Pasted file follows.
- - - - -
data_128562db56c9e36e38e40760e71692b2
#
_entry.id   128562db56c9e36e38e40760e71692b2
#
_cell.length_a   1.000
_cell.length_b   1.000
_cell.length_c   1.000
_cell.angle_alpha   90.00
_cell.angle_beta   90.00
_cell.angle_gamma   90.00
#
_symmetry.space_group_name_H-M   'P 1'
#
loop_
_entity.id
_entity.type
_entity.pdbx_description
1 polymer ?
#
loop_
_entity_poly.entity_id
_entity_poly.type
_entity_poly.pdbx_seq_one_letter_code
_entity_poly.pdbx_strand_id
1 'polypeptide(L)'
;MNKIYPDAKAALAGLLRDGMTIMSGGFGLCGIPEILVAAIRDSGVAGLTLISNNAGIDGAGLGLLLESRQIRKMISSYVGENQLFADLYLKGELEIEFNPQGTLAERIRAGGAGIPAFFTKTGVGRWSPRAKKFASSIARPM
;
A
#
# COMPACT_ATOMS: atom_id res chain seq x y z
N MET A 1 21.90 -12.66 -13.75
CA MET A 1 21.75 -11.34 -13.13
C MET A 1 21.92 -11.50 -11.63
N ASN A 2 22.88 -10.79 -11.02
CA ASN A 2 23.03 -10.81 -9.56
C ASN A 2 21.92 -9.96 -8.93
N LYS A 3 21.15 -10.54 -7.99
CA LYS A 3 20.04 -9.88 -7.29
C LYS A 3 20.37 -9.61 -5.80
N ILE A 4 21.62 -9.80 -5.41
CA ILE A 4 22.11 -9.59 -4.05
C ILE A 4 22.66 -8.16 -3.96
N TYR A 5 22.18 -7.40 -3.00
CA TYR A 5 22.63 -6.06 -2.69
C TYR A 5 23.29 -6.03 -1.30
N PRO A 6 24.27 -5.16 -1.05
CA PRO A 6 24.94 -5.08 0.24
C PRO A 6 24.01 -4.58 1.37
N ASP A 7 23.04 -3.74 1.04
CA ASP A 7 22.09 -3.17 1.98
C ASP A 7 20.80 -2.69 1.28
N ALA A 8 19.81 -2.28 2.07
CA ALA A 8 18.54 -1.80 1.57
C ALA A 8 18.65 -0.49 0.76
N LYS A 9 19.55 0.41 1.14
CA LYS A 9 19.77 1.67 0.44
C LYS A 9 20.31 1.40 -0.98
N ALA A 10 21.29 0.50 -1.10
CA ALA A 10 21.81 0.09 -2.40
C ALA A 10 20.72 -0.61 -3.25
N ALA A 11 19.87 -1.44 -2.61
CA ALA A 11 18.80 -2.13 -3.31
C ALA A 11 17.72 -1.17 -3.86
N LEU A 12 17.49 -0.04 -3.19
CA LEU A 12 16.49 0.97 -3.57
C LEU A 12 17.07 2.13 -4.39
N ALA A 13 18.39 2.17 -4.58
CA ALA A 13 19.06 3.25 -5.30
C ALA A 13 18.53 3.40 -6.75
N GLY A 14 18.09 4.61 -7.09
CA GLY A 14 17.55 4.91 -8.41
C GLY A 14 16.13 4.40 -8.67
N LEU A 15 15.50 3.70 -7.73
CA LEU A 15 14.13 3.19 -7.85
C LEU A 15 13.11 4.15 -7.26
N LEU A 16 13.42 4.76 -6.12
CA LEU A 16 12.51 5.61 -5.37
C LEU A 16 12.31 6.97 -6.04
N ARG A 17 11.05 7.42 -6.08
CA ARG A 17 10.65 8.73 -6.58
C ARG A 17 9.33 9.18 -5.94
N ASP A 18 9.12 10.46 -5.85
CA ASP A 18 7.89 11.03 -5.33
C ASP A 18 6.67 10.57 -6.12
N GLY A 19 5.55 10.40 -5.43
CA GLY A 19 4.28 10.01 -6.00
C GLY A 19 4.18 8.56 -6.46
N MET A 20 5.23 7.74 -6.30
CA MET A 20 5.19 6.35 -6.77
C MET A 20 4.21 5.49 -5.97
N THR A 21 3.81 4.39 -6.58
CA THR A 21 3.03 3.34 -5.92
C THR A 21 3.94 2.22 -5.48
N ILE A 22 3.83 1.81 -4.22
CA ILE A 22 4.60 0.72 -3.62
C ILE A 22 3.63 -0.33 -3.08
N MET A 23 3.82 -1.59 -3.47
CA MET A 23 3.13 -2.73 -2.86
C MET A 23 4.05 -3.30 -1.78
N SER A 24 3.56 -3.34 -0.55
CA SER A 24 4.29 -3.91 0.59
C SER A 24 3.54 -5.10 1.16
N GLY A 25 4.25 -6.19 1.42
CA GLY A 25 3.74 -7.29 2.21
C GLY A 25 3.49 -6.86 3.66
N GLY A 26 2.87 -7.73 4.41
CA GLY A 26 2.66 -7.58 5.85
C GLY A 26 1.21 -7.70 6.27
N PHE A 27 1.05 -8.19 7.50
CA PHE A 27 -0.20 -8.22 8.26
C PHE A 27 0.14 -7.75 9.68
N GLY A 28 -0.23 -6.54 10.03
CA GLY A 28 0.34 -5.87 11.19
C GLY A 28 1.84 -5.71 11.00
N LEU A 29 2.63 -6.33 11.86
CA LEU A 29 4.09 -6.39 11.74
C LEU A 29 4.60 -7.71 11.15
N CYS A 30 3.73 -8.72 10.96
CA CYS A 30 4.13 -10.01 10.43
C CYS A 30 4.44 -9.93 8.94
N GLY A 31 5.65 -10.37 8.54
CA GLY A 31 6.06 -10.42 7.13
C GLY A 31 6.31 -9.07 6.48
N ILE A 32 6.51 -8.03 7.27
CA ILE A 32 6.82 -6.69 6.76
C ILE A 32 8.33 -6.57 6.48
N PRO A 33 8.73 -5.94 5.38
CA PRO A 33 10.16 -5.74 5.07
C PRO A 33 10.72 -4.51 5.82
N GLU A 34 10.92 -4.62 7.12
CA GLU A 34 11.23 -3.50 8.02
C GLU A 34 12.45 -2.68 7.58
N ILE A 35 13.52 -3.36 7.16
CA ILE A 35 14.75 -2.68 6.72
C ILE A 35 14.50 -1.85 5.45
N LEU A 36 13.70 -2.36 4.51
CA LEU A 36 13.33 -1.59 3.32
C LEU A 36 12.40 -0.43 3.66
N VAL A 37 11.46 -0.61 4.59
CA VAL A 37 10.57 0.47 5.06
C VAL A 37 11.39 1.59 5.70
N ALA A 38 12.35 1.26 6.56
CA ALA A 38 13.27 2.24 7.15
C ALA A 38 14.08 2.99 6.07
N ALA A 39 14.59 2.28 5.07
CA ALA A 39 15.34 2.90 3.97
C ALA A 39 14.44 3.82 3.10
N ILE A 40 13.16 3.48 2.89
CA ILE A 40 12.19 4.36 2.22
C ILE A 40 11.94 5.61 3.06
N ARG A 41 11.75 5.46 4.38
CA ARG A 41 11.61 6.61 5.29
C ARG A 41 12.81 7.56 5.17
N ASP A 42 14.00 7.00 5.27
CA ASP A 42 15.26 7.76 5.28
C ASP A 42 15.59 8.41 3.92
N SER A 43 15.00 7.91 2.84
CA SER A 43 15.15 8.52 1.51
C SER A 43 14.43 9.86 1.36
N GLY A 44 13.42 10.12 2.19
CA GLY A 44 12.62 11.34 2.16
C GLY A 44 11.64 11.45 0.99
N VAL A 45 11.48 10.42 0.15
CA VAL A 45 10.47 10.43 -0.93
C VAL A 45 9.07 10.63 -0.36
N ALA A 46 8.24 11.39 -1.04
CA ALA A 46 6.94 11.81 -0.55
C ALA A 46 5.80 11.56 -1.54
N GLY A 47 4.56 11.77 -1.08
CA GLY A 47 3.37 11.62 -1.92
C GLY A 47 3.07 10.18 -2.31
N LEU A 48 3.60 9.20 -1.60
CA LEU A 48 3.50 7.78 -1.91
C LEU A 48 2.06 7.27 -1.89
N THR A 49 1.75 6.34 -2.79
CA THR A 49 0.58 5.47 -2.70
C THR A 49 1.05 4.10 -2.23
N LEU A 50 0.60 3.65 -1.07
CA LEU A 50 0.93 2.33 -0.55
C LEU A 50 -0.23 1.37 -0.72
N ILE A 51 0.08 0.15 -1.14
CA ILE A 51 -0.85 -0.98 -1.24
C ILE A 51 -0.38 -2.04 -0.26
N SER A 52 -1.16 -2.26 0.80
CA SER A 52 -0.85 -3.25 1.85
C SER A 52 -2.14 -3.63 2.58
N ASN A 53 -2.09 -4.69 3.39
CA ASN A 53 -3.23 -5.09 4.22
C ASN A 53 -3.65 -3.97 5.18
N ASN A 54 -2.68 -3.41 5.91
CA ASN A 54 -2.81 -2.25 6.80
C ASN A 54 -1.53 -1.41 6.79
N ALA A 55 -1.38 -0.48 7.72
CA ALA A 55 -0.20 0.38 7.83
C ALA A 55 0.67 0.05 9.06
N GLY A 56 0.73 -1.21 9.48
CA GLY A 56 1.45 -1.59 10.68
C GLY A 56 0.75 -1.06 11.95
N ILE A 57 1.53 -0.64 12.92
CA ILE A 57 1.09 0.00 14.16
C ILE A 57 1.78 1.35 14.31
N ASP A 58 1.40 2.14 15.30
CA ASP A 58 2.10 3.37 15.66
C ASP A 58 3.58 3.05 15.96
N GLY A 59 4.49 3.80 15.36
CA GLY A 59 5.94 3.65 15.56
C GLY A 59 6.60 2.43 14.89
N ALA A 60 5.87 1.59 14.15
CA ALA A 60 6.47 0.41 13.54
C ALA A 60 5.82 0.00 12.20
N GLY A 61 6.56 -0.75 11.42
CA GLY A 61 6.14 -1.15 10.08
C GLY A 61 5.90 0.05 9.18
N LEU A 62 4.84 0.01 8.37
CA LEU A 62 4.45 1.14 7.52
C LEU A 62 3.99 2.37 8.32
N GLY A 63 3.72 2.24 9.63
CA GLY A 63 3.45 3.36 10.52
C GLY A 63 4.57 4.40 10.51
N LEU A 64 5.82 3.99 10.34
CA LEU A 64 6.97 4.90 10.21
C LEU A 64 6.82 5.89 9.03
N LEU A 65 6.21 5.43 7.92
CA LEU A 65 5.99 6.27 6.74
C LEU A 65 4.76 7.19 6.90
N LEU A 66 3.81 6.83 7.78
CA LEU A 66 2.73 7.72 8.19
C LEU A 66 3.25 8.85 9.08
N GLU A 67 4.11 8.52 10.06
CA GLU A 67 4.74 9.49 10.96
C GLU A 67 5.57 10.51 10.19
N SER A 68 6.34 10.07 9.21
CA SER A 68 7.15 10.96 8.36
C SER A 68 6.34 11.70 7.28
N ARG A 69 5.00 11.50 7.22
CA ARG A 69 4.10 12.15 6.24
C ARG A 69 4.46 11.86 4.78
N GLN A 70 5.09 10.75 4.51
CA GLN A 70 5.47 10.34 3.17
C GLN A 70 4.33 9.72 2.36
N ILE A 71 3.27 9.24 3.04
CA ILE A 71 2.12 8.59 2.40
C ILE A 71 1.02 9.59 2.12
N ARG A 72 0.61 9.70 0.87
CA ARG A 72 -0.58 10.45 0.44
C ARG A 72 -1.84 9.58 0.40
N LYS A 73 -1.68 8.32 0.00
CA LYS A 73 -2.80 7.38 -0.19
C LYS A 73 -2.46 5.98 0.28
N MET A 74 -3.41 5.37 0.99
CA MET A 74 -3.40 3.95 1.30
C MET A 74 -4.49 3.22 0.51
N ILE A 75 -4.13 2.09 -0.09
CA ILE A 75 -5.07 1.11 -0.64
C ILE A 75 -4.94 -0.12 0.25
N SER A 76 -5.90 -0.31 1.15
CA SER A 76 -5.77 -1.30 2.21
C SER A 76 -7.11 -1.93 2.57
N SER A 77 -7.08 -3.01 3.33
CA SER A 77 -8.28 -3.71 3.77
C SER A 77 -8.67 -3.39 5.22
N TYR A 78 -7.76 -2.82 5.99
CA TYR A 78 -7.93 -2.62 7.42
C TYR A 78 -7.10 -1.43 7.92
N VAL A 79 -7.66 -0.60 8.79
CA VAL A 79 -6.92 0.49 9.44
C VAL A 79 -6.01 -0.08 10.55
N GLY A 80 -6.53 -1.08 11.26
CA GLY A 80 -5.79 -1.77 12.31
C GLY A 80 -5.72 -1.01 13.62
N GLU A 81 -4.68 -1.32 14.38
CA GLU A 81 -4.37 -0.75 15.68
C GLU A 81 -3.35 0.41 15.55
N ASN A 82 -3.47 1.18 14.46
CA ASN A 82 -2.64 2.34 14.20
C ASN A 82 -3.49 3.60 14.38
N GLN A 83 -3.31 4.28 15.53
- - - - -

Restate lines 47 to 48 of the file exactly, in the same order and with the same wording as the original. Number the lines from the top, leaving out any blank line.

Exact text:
CA PRO A 6 24.94 -5.08 0.24
C PRO A 6 24.01 -4.58 1.37